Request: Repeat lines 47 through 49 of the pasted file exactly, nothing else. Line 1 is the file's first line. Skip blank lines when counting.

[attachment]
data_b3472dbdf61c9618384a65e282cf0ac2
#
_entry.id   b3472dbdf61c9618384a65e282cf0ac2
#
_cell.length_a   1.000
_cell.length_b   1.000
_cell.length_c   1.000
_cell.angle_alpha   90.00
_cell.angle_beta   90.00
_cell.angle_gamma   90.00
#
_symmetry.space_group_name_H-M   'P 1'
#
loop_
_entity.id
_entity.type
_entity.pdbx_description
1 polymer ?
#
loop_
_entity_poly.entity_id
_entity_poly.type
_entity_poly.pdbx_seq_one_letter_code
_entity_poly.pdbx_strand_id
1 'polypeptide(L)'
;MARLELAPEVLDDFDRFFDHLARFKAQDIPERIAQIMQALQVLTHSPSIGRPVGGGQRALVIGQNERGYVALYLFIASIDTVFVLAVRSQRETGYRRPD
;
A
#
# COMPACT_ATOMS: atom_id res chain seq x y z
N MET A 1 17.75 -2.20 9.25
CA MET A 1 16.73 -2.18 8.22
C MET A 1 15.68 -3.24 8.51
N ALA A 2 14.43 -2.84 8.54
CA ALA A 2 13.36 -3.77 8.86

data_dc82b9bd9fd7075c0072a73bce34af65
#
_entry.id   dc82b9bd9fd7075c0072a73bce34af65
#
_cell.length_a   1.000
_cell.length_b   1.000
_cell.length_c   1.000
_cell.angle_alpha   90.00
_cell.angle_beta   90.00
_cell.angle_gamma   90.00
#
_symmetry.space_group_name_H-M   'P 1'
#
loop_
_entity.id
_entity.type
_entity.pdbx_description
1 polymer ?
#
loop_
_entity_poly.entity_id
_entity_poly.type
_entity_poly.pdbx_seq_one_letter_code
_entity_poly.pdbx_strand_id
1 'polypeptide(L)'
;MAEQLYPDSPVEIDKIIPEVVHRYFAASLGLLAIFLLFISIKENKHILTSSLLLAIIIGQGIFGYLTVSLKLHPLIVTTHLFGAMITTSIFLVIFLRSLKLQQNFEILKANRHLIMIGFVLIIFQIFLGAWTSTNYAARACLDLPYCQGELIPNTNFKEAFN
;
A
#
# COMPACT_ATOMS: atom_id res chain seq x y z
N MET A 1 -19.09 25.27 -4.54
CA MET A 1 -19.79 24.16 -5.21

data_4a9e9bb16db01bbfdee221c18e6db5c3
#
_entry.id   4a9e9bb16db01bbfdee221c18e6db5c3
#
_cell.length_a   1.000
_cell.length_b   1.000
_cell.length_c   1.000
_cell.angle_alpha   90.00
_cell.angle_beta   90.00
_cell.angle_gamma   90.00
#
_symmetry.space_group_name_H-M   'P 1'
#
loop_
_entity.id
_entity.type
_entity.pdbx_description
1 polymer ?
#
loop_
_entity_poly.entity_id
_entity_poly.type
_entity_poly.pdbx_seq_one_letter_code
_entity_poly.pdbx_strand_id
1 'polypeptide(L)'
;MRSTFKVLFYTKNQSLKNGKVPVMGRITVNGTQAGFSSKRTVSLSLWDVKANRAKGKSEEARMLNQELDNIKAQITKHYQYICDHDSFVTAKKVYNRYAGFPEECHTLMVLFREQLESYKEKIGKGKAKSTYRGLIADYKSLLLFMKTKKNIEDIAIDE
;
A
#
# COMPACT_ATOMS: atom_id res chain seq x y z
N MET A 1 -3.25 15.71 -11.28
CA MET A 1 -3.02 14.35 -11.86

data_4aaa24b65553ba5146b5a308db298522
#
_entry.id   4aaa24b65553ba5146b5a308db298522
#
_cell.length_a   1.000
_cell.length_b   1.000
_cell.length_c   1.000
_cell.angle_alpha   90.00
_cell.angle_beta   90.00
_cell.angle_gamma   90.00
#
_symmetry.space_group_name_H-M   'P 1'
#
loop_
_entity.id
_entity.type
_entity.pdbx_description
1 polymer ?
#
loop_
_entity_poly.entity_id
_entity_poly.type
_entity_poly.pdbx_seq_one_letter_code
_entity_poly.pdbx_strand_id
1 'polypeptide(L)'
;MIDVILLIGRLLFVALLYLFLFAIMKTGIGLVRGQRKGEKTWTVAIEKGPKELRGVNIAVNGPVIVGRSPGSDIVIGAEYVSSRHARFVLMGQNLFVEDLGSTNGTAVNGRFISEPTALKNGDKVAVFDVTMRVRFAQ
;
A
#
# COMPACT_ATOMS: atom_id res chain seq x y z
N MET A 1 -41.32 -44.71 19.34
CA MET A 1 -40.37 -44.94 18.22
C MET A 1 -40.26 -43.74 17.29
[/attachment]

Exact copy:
_symmetry.space_group_name_H-M   'P 1'
#
loop_